17. There's the SHINE Like Stars Extended SOLO ZOO TV Version ....
  18. I did not. I was hoping for The Troubles but didn't think it would be a part of this. I would never have even hoped for The Crystal Ballroom. That is a very nice surprise. The same is true of Volcano and California. Two tracks are from Chicago, where I attended the shows. That's a nice as well. As always, thanks to the mods.
  19. With Or Without You-original Joshua Tree version. I'm not sure I've heard a different version. Probably but the original is my choice.
  20. Bump to keep the thread from archiving. Shows are coming in August and the autumn. 😎
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  22. MAY 21, 2018 75 CITIZENSHIP This Scottish Cafe Has Built an Entire Village for Homeless People "Not just building houses, but building homes, building community." By Lee Mannion LONDON, May 17 (Thomson Reuters Foundation) - A cafe chain that employs homeless people and runs a scheme to provide free food to rough sleepers has gone a step further, building a village of 11 houses in Scotland. Up to 20 homeless people will be given accommodation in the new village to the north of the Scottish capital Edinburgh built by Social Bite, which was set up in 2012. "Something special has been created," said Angela Constance, the Scottish communities minister at the launch on Thursday. Take action: Help the Most Marginalised and Vulnerable Find Shelter "Not just building houses, but building homes, building community – a community that will provide support and enable folk to rebuild their lives." See Gemma MacDonald's other Tweets Next month the first six residents will move into the village, which sits on land loaned by the Edinburgh city council for four years. If they decide not to renew the loan the prefabricated houses, which last for up to 100 years, can be moved. Social Bite founder Josh Littlejohn said homeless people had been ignored politically for too long. Read more: New Project Tracks Homeless People Who Have Died on Britain's Streets "They're not a demographic of people that would vote and it's not a big vote winning issue, so I think if we keep pushing the political focus on the issue, the statistics are solvable in a country like Scotland," he told the Thomson Reuters Foundation. There are 11,000 homeless households in Scotland, according to government figures, and the number has been rising steadily since 2015. Last year the Scottish government pledged £50 million ($67 million) to fund homelessness prevention schemes over the next five years. 16 people are talking about this The charity Shelter says as "a conservative estimate" 307,000 people are homeless in Britain. Read more: Thousands of People Slept in a Freezing Scottish Park for a Brilliant Reason Social Bite opened its first outlet in 2012 and now has five shops and a restaurant in Scotland. One in four staff at the chain is homeless, and customers can pay for meals that homeless people can claim later. It distributed nearly 100,000 items of food last year and engages with more than 300 homeless people per week. Social Bite is one of a growing number of social enterprises in Scotland - businesses that aim to help society as well as making money. The country had 5,600 social enterprises last year, up from 5,199 in 2015, according to campaign group Social Enterprise Scotland. The government has a a 10-year strategy to support social enterprise, including making funding available and expanding education about the sector in schools. Read more: 6 Amazing Things Scotland Is Doing That Other Countries Really Need to Pay Attention to The village will be operated in conjuction with Scottish homeless charity Cyrenians, which is assessing applications for residents. See Scotland Is Now 's other Tweets "The mark of any society is how you look after those who are most excluded. This village says an extraordinary thing about how we all want the world to be," said Cyrenians chief executive Euan Aitken in a speech marking the opening of the village. (Reporting by Lee Mannion @leemannion, Editing by Claire Cozens. The Thomson Reuters Foundation is the charitable arm of Thomson Reuters, that covers humanitarian news, women's rights, trafficking, property rights, climate change and resilience. Visit http://news.trust.org) TOPICSUKBritainScotlandHomelessnessHomelessRough SleepingSocial Bite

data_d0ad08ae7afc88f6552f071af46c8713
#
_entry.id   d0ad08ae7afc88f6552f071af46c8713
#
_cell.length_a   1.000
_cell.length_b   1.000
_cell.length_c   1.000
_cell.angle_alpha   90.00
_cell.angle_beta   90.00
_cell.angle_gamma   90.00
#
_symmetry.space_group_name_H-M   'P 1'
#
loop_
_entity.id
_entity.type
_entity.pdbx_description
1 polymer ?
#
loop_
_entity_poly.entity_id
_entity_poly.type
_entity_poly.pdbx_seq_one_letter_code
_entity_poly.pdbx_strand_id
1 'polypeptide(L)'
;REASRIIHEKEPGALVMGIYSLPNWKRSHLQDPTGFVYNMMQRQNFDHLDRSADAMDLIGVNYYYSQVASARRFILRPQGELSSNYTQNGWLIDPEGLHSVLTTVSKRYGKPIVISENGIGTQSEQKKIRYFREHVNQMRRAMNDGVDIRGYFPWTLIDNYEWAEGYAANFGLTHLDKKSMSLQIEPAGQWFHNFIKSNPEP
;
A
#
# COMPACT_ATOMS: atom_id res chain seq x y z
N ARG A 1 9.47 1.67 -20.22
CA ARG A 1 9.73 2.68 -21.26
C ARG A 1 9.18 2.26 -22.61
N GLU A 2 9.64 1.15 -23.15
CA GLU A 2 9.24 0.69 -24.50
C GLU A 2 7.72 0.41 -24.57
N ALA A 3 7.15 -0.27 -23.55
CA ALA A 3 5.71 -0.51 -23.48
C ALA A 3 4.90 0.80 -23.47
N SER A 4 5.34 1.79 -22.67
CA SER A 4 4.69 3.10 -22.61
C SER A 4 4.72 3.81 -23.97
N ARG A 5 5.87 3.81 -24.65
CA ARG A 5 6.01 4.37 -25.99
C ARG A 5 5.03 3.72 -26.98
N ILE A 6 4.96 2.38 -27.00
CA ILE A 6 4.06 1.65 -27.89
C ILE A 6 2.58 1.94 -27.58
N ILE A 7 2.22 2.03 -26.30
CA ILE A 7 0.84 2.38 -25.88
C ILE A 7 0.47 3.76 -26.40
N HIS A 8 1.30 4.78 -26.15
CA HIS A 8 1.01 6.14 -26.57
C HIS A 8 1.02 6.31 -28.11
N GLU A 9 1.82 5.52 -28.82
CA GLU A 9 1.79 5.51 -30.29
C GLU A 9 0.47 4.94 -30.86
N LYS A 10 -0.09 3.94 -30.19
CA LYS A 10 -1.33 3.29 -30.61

23. By Daniele Selby MAY 22, 2018 34 GIRLS & WOMEN Jimmy Carter Says the World's Biggest Problem Is Its Treatment of Women and Girls It’s not the first time the 93-year-old has spoken out against gender inequality. Former president Jimmy Carter has changed his mind about the world’s greatest problem, he told graduates during his commencement speech at Liberty University on Saturday. Nearly 20 years ago, Carter said in a speech that he believed the biggest global issue was income inequality. And although income inequality has worsened in much of the world since then, he now believes the biggest challenge the world faces today is gender inequality. “I think now it’s a human rights problem, and it is the discrimination against women and girls in the world,” Carter said during his address at the university in Lynchburg, Virginia. Take Action: Sexist Laws Have No Place in 2018. Agree? Tell Governments to Act Firma ahora: El próximo presidente del Banco Mundial debe apoyar a las niñas y mujeres PASA A LA ACCIÓN The former president touched on issues from female infanticide to sex and human trafficking to the astounding number of sexual abuse incidents within the US military (Carter cited 16,000 cases a year, though according to recent data, the number of reports filed last year was closer to 6,700). This isn’t the first time Carter has spoken out about this issue. In a 2015 TED Talk, Carter pointed to the mistreatment of women and girls as the most serious global human rights abuse. He discussed how harmful cultural attitudes, many stemming from interpretations of religious texts, are often the root of the problem, and he also shed light on forms of gender-based violence, including honor killings and female genital mutilation — which has affected more than 200 million girls and women alive today, according to the World Health Organization. Until the stubborn attitudes that perpetuate gender discrimination change, the world cannot advance, and what Carter had previously thought was the world’s greatest challenge — income inequality and poverty — cannot be solved. Read more: Gender Bias Kills 239,000 Girls in India Every Year, Study Finds More than 130 million girls are out of school, according to UNESCO and over 650 million girls and women alive today were married as children, according to Girls Not Brides. Many of them live in poverty and in communities where girls are seen as a financial and social burden, rather than potentially valuable members of their communities. This means they may be pulled out of school to collect water, care for their family, or to free up funds to prioritize opportunities for male family members. As a result, millions of girls miss out on a chance to realize their full potential and are made dependent on others, trapping them in the poverty cycle. Carter's commencement speech on Saturday helped highlight these issues, and underscored the need to reevaluate how the world treats half its population. Global Citizen campaigns in support of the Global Goals, including for gender equality and the advancement of women’s rights. You can take action here to empower girls and women around the world. TOPICSPovertyFGMSexual HarassmentGender Based ViolenceFemale Genital MutilationDiscriminationHuman TraffickingWomen's EmpowermentGender InequalitySexual AssaultHonor KillingsJimmy CarterFemale Infanticide COMMENTS